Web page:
Creating new perspectives since 2009

Israel, Turkiye moving to next phase of relations: Israel chargé d'affaires

August 25, 2022 at 6:52 pm

Israeli President Isaac Herzog (L) and his Turkish counterpart Tayyip Erdogan shake hands during a press conference in Ankara,[STR/AFP via Getty Images]

Israel and Turkiye are moving to the next phase of relations, courtesy of a well-managed normalisation process, said the Israeli chargé d’affaires in Ankara.

“I believe very much in this normalisation process because I think it is a gate that would enable the relations between the two countries really to soar to new heights,” Irit Lillian, said in an exclusive interview with Anadolu Agency.

With the recent landmark announcement that full diplomatic ties would be restored by dispatching ambassadors for the first time in years, Turkiye and Israel opened the doors to boosting cooperation in a range of areas, from technology to tourism and defence industries to the economy.

“There is a very large spectrum of cooperation in different fields — be it agriculture, water, desertification — that are in front of us,” said Lillian.

While the trade volume between Turkiye and Israel is around $8 billion, she expressed hope that the figure might reach $10 billion easily as a result of the normalisation process.

Touching on tourism, Lillian said more Israeli airlines are coming back to Turkiye with the new aviation deal signed in July, adding that Israeli tourists have also returned to Turkiye.

First ministerial visit by Turkish side

With the announcement on the restoration of diplomatic relations leading to expectations of new steps in various fields, Lillian said the first ministerial visit by the Turkish side to Israel following the restoration of ties will very likely focus on economic cooperation.

“As far as we know, a very senior minister from Turkiye is supposed to lead a delegation to Jerusalem,” she said, adding, “this minister is going to be welcomed by the minister of economy.”

“I believe this is going to be the first encounter, but there is more to come. We are working on it.”

She said the Joint Economic Committee, which last convened in 2009, is expected to convene in September, or early October, at the helm of the visiting Turkish minister and his Israeli counterpart.

 Deconfliction mechanism

Lillian, who has been serving as chargé d’affaires in Turkiye since the beginning of 2021, believes that the reconciliation process that was initiated last year “is a process that as part of it contains a different deconfliction mechanism.”

She emphasised that if this deconfliction mechanism is used wisely by Israel and Turkiye, it will enable the two countries “to contain future crises”.

Hailing Turkish and Israeli officials’ efforts for the process, namely Turkish presidential spokesman, Ibrahim Kalin, and Turkish Deputy Foreign Minister Sedat Onal, and the Israeli Under-secretary of the Foreign Ministry, Lillian responded to a question on whether a third party played a mediating role, saying “the reconciliation process was a decision of both governments.”

On the appointment of the new Israeli ambassador, she said it would take a few more weeks for Israel to announce the person’s name.

‘Palestinian question dear to hearts of Turkish administration’

Asked whether the Palestinian cause would have a negative impact on Turkish-Israeli relations, Lillian explicitly said it doesn’t “depend on a third party”.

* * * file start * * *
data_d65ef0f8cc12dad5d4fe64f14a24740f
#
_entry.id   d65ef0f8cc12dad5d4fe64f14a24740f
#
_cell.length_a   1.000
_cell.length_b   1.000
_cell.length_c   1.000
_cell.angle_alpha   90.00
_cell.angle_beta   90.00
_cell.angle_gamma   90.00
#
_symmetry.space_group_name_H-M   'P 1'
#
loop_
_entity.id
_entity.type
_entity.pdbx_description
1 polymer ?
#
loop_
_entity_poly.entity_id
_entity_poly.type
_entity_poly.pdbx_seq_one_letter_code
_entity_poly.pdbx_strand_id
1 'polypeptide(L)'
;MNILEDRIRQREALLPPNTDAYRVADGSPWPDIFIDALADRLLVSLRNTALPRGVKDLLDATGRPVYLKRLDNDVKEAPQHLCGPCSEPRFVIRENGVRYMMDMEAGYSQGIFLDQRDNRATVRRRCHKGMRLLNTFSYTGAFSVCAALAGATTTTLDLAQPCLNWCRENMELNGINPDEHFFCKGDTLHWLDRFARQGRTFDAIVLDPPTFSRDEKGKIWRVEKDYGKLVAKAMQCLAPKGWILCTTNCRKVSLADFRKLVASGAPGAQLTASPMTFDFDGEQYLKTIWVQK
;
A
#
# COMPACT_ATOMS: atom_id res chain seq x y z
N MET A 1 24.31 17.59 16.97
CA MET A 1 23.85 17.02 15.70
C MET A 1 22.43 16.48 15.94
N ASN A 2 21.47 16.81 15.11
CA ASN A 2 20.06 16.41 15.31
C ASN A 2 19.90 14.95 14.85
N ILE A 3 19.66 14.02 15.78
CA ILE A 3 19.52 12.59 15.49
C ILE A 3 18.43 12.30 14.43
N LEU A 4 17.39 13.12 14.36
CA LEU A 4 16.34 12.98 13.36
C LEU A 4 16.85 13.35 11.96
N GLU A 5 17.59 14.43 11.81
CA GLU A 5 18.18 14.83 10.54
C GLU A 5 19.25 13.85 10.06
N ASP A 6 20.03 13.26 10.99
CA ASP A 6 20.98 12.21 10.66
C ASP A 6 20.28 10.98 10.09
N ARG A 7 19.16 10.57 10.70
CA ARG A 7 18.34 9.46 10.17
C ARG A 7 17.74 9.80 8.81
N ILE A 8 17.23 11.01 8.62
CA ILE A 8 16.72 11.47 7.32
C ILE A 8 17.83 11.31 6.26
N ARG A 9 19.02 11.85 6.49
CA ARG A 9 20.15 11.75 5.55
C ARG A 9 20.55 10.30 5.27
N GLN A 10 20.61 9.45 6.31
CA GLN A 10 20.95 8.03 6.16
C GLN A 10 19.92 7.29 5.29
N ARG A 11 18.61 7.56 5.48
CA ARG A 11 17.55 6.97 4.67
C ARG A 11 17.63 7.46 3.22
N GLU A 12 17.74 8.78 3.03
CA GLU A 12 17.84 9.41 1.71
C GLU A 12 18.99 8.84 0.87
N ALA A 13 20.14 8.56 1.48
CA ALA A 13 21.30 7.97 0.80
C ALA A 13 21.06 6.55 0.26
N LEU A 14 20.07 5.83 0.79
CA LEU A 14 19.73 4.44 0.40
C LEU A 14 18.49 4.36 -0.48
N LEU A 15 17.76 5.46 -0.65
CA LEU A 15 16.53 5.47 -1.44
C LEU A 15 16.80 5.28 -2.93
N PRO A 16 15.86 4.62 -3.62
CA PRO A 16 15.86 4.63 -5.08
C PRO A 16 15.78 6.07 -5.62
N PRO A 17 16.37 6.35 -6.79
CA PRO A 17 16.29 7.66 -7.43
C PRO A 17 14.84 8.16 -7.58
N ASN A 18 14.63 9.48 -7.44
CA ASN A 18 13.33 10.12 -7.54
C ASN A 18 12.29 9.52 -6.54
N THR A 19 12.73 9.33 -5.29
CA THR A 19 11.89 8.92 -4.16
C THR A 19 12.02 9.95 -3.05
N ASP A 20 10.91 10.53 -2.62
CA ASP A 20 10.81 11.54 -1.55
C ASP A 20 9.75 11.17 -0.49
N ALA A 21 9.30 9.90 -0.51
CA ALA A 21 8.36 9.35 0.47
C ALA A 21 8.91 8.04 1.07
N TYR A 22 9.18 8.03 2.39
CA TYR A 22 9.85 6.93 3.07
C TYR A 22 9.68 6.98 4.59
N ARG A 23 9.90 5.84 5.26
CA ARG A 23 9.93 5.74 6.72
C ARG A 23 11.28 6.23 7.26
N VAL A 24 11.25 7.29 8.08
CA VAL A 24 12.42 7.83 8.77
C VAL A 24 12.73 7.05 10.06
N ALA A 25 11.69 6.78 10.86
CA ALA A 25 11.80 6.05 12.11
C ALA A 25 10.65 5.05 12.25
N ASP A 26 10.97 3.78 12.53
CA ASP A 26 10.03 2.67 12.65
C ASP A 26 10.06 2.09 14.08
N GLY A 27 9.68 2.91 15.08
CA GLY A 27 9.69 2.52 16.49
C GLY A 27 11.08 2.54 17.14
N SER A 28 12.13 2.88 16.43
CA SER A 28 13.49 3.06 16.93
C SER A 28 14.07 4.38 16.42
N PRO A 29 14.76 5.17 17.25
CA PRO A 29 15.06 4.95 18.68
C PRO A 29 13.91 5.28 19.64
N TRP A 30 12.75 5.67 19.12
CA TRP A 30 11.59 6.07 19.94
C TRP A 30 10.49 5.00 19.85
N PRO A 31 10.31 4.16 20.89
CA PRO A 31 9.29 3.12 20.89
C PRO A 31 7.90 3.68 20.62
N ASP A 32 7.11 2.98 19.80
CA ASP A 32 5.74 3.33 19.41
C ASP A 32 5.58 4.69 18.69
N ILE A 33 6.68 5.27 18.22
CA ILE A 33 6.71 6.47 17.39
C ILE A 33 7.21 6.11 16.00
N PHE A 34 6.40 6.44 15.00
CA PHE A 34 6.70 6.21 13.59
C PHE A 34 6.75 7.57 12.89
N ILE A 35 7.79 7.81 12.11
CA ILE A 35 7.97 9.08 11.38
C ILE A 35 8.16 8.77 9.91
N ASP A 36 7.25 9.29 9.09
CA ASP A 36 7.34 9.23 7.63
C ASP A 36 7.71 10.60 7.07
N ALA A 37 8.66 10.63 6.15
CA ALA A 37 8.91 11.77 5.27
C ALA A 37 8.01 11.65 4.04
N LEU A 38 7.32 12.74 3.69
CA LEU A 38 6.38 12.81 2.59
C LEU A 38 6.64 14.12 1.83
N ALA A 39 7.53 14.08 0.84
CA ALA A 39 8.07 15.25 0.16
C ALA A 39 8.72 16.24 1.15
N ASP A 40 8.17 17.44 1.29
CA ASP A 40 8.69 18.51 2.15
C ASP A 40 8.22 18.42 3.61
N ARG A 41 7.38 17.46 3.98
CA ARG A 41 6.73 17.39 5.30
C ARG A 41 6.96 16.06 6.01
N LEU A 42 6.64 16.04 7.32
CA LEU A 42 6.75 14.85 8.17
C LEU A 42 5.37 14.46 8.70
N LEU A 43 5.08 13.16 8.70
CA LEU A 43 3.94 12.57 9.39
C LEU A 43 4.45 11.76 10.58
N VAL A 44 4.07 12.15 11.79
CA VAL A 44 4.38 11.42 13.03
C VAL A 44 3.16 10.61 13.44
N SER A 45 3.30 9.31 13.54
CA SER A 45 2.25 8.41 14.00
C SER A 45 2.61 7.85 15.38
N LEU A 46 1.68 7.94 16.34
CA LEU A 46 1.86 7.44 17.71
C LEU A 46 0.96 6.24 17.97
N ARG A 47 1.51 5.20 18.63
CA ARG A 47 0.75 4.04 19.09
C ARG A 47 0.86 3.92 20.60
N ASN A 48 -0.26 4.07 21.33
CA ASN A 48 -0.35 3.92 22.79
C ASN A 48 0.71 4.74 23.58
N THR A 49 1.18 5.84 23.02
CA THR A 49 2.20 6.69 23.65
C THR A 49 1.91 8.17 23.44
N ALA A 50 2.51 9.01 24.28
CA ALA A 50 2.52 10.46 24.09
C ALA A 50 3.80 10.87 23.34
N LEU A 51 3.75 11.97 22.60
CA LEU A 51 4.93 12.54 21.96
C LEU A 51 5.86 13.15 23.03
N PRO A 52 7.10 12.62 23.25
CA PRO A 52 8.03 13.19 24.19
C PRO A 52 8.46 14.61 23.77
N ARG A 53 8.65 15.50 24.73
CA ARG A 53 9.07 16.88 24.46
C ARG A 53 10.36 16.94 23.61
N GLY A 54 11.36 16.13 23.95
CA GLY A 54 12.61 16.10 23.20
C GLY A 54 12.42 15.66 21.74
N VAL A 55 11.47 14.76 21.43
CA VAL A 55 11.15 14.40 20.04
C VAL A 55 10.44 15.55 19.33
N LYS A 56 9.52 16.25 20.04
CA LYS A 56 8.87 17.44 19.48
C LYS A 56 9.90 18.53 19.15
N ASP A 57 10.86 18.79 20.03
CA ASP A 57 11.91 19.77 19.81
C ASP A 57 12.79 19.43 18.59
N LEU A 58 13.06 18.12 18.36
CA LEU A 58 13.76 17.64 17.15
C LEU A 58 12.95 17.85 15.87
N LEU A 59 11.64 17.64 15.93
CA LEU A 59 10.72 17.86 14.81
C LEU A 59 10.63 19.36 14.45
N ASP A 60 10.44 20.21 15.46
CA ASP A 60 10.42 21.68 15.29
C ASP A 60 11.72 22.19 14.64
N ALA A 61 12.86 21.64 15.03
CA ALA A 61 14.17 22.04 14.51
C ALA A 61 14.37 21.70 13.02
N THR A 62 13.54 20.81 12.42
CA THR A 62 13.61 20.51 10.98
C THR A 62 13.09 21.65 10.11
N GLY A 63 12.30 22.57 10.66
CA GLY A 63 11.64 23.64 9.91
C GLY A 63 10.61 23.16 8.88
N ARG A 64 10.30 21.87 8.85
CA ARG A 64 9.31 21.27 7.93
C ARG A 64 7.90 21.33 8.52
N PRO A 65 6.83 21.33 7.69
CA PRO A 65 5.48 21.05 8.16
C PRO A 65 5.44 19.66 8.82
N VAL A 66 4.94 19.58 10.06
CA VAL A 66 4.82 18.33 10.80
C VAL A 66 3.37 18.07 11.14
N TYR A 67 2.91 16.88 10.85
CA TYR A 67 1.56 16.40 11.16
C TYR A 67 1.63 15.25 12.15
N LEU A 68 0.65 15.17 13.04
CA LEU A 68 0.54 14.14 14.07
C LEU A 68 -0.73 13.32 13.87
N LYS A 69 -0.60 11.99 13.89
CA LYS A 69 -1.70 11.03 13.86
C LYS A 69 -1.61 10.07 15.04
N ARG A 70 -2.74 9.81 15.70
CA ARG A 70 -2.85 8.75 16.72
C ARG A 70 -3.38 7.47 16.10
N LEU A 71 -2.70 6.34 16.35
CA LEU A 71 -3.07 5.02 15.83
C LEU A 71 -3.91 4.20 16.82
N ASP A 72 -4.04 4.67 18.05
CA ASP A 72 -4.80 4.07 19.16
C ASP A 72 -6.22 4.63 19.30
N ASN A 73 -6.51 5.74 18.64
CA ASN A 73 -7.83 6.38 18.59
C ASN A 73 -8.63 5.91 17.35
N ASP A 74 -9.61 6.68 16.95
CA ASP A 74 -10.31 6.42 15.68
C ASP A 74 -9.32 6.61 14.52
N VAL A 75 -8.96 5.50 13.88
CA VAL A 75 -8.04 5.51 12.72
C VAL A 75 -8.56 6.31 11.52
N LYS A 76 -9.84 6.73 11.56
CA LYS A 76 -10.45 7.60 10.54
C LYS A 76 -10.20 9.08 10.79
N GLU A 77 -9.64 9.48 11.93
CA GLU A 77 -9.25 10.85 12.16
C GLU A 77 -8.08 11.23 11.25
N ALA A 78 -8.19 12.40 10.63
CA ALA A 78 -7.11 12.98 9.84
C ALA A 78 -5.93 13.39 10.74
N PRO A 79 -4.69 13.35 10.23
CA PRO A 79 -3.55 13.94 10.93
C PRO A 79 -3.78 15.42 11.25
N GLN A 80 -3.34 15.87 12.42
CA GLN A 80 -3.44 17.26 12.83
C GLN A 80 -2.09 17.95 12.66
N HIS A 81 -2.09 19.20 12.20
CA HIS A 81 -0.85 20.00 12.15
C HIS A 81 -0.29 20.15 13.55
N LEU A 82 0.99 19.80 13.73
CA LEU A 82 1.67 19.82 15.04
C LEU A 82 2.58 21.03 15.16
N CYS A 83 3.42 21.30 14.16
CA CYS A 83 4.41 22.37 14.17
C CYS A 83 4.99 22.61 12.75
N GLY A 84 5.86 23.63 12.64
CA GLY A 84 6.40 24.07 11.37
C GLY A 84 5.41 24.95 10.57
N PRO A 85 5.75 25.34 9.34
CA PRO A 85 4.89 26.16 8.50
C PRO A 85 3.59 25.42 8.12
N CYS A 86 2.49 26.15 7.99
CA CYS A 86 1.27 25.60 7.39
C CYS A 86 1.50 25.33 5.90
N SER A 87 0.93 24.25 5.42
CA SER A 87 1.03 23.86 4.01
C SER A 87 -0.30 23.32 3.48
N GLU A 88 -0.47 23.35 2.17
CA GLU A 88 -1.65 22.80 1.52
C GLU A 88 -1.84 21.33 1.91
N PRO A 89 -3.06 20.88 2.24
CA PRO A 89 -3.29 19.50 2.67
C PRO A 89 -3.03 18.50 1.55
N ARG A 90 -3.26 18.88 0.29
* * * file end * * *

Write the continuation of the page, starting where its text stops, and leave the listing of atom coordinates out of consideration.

Noting that she is well aware that the “Palestinian question is very dear to the hearts” of the Turkish government, she underscored that “it is also a very dear question to us Israelis”.

Comparing the bilateral relations of the two countries to marriage, she said: “Nevertheless, I don’t think there should be a third party in this marriage.”

“I tend to believe that the process that we have created during the past year is a process that contains a different deconfliction mechanism,” she said. “And if we use this deconfliction mechanism wisely, we will be able to contain future crises.”

Course of relations and elections

With Israel facing its fifth general elections in three years on 1 November, Lillian hopes that it will not adversely affect the newly restored full diplomatic ties between Turkiye and Israel.

She stressed that Turkish-Israeli relations go back a long way and both countries know their “ups and downs”, adding: “I really hope that this time, we are creating relations that would be more solid and that we can contain problems that might come on the way.”

Lillian went on to say that the course of bilateral relations “is not a question of one government or another government.”

Noting that Turkiye will also hold elections in June next year, she said bilateral relations should not depend on the decisions of politicians.

“It should not be bound by political decisions of the two peoples. It should be a strong foundation that would enhance peace and stability in our region, no matter who is going to head one of our countries,” she said.

Asked if any joint collaboration on energy is on the agenda of Turkiye and Israel, Lillian said that “Israel is very much committed to the Eastern Mediterranean pipeline (EastMed), which is a project that we have been planning for many years together with Greece, Cyprus, Italy, Egypt and the US as partners.”

Earlier this year, however, the US announced its decision to withdraw its support from the project, which seeks to transport Israeli natural gas to the European market via the Mediterranean Sea and Greece.

As a ramification of Russia’s war on Ukraine, Lillian said “the demand for energy, namely for natural gas, has grown tremendously in the past year.”

Read:  Hamas renews its rejection to Turkiye-Israel normalisation

The views expressed in this article belong to the author and do not necessarily reflect the editorial policy of Middle East Monitor.